I see a society that may not believe as these unknown leaders do but they are not willing to say anything against them. There seems to me a blind acceptance of the moment by too many people in society today, a willingness to accept what is happening with perhaps a hope that something better will come.

There is clearly a societal wide fear of the unknown, a fear so large that we are unwilling to venture beyond the safety of our present state, no matter how hypocritical that might be.

My greatest fear is not the unknown but that we are unprepared to solve the next problem. We actually know all the answers to the present questions (though not all are in the back of the book) but we don’t know the answers to the questions that haven’t been asked and we don’t have the ability to find the answers.

In his words to the congregation today, Peter points out that we do have the answer, though we may have forgotten it. The words of Christ, written in John today, speak of what we have been given as well.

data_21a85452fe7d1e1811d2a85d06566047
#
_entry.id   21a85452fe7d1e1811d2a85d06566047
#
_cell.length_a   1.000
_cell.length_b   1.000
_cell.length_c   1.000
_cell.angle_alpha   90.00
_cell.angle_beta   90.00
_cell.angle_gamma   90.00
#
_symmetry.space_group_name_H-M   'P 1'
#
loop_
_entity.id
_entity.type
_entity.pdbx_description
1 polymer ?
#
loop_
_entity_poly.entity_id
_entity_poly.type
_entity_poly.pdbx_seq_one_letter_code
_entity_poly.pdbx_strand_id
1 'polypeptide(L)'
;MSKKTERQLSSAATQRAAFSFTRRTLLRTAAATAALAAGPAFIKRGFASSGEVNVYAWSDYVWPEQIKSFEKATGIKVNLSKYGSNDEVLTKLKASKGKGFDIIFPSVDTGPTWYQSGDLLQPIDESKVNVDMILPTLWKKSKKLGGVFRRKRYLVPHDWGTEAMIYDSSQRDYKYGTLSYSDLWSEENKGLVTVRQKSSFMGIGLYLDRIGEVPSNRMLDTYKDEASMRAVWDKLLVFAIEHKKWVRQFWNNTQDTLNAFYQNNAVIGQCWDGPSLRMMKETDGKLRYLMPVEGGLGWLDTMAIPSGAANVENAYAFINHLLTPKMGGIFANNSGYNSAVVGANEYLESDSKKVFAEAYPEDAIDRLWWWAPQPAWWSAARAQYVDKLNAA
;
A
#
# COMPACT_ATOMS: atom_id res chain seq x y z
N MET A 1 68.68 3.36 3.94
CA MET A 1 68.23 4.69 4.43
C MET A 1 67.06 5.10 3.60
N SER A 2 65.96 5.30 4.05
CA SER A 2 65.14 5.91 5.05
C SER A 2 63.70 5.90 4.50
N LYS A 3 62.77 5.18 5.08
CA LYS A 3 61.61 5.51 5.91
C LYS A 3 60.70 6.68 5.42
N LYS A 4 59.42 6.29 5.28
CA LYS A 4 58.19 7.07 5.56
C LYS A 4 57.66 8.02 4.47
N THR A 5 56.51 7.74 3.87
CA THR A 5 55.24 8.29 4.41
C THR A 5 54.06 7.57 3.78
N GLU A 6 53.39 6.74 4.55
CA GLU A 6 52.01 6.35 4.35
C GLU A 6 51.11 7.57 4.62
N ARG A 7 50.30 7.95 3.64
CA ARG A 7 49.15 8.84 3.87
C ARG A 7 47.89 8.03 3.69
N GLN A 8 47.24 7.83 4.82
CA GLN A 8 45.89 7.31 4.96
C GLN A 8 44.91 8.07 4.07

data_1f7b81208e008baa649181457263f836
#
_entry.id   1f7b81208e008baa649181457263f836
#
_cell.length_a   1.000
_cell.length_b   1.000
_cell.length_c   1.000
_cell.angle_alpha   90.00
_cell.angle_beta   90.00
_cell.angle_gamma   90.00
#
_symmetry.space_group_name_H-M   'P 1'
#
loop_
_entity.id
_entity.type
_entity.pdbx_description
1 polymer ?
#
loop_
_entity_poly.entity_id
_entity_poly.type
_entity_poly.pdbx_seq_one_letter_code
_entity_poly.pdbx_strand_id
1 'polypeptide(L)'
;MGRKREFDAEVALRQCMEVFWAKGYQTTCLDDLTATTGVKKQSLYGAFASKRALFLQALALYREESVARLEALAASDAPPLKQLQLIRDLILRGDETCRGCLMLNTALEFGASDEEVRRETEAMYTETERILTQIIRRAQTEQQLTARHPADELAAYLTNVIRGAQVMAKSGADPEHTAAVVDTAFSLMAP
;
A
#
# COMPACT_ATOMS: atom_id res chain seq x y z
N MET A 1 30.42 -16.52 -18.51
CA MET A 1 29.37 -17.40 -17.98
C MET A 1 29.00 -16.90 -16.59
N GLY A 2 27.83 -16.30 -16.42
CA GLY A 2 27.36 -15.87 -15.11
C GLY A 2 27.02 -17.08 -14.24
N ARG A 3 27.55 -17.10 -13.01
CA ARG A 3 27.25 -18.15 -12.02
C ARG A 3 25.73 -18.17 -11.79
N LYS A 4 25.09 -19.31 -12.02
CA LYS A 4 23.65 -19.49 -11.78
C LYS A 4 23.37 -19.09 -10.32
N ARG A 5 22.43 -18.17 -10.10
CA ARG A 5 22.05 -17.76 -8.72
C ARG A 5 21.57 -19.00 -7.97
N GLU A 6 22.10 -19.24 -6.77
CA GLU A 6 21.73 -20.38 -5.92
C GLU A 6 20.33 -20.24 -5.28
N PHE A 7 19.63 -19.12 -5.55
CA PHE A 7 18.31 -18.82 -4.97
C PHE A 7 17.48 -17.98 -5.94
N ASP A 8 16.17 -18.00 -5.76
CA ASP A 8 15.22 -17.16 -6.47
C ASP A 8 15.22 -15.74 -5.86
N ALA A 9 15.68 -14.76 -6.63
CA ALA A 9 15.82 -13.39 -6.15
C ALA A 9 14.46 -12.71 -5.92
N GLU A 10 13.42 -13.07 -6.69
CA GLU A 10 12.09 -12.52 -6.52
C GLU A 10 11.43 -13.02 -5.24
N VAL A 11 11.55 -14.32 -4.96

Christ did not give us a set of rules; He gave us a way of Life. He spoke of the Way, the direction we needed to be headed.

With yesterday (May 24th) being Aldersgate Day, we are reminded of what happened to John Wesley and how his legalistic, formal approach to living really didn’t work. But that moment that he accepted the Holy Spirit, things began to change.

Perhaps it is time that we forsake the gods of violence and hatred, of money and material. Perhaps it would be best if we sought the solution instead of relying on others to lead us. Quite honestly, I don’t think they know where they are going.

Perhaps it is time that we seek Christ. Then we will know where we are headed.

“Chosen By God”

During the month of May, the New York Annual Conference Board of Laity conducts a morning devotional in preparation for its Annual Conference.  I was asked to do the devotion for today, Thursday, May 22, 2014.

Good morning, my name is Tony Mitchell and I attend Grace United Methodist Church in Newburgh, NY. The scripture for this morning is from Romans 5: 1 – 11; I will read Clarence Jordan’s Cotton Patch Gospel version, “The Letter to the Christians in Washington.”